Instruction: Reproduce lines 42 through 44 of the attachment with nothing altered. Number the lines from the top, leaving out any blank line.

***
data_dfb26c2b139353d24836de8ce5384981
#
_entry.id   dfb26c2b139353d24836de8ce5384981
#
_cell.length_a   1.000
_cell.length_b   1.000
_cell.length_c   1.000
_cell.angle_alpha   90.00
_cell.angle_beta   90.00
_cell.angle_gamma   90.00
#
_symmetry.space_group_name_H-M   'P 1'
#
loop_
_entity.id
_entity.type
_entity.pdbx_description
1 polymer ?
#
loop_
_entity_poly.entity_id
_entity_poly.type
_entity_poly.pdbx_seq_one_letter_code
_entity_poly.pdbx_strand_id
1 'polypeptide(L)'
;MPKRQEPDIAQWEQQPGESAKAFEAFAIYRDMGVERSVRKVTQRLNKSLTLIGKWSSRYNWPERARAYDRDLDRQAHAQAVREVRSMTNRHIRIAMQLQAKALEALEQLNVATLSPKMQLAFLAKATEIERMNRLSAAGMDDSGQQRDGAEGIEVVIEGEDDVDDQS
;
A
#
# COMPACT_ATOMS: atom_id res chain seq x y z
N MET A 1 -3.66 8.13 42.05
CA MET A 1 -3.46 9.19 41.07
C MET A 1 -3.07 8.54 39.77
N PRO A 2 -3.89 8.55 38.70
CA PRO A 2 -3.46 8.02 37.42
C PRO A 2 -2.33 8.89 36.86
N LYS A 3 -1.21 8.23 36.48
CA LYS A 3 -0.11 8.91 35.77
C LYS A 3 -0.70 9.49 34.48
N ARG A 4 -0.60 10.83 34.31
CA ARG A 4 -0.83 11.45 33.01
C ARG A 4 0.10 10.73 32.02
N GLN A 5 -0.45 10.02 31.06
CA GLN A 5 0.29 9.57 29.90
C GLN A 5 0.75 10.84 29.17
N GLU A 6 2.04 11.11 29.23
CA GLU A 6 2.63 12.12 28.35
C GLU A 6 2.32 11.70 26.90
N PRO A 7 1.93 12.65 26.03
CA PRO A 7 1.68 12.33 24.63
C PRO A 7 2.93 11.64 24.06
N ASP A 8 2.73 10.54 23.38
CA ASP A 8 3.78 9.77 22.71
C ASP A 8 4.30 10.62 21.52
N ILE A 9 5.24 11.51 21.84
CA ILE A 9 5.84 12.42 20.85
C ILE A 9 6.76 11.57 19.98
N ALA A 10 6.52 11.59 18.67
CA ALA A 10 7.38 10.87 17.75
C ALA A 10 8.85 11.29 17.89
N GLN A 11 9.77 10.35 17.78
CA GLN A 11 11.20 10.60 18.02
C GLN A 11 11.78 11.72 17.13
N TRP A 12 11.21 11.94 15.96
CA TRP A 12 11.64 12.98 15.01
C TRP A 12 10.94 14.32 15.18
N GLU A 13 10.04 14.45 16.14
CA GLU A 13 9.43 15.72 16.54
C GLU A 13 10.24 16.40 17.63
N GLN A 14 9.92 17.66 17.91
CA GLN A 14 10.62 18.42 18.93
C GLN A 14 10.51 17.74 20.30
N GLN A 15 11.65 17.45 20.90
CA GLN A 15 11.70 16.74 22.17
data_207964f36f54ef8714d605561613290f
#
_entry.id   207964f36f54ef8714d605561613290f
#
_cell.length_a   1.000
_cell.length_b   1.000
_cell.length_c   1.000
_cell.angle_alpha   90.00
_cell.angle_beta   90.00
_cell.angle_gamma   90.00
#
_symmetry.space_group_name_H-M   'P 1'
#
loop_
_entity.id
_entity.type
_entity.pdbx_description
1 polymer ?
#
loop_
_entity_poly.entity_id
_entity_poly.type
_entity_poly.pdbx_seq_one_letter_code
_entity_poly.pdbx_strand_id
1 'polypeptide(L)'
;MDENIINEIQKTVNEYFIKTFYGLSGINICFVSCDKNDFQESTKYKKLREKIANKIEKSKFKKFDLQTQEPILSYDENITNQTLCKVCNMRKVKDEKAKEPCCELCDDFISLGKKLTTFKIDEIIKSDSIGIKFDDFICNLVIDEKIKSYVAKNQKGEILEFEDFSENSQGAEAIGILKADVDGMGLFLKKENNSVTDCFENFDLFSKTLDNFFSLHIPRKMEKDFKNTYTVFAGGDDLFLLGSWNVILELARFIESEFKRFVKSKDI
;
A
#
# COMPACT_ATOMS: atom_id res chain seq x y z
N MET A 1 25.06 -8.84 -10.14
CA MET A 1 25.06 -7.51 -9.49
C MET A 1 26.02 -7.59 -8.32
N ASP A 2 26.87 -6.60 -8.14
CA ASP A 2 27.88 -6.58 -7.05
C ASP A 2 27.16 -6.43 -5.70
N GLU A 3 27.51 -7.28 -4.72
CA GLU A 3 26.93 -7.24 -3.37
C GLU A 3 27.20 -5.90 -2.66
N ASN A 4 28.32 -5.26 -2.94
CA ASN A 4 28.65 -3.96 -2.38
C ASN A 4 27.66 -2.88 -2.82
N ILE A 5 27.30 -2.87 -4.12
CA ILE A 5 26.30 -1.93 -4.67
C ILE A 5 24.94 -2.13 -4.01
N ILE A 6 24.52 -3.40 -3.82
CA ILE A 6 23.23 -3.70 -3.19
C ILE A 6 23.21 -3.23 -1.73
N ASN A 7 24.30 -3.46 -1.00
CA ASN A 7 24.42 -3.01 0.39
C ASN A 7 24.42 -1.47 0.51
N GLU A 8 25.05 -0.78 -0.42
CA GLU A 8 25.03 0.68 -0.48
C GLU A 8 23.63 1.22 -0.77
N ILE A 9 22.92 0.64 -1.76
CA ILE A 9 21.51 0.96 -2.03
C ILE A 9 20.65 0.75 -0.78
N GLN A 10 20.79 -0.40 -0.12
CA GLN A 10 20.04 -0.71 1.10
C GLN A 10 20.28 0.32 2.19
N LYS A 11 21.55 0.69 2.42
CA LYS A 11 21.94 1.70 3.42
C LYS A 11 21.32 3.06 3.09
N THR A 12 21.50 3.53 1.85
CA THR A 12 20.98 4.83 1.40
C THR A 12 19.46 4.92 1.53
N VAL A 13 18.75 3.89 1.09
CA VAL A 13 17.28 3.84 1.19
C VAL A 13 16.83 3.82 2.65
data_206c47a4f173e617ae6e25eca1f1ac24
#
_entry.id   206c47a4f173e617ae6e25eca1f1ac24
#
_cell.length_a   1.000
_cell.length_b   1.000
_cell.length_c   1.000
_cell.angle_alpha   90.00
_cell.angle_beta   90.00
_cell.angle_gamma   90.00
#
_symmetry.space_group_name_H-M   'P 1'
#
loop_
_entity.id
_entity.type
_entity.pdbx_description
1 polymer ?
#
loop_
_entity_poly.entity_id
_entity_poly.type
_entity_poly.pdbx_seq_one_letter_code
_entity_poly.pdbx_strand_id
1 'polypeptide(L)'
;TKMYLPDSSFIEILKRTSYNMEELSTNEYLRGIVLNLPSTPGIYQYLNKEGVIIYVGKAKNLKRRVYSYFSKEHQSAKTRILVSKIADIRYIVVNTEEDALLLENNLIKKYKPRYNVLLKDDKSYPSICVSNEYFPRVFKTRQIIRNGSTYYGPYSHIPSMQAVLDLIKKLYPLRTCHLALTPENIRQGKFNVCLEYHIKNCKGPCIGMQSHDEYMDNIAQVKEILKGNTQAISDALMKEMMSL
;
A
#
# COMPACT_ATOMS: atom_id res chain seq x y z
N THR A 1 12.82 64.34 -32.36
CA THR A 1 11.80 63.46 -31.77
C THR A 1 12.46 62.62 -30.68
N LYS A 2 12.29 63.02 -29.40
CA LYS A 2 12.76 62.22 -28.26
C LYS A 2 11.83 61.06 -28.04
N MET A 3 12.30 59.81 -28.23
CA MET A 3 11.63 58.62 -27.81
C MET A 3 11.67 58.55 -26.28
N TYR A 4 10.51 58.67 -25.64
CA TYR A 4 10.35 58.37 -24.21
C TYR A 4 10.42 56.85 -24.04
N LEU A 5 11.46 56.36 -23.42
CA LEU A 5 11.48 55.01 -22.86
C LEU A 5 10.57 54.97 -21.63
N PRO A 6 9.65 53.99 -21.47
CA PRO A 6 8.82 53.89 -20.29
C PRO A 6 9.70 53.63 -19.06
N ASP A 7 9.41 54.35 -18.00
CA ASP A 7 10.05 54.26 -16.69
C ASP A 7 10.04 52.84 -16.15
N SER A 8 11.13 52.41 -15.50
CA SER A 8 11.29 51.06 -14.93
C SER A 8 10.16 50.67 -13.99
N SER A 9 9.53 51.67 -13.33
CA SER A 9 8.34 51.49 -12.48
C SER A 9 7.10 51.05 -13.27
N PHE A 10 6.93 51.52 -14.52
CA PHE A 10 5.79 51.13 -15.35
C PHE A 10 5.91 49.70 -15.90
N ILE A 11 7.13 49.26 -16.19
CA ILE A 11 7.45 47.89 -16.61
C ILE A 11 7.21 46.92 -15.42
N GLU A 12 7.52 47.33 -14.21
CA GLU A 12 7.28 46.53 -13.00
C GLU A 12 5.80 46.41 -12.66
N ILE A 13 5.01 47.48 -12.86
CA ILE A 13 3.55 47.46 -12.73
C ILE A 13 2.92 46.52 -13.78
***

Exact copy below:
C ARG A 4 0.10 10.73 32.02
N GLN A 5 -0.45 10.02 31.06
CA GLN A 5 0.29 9.57 29.90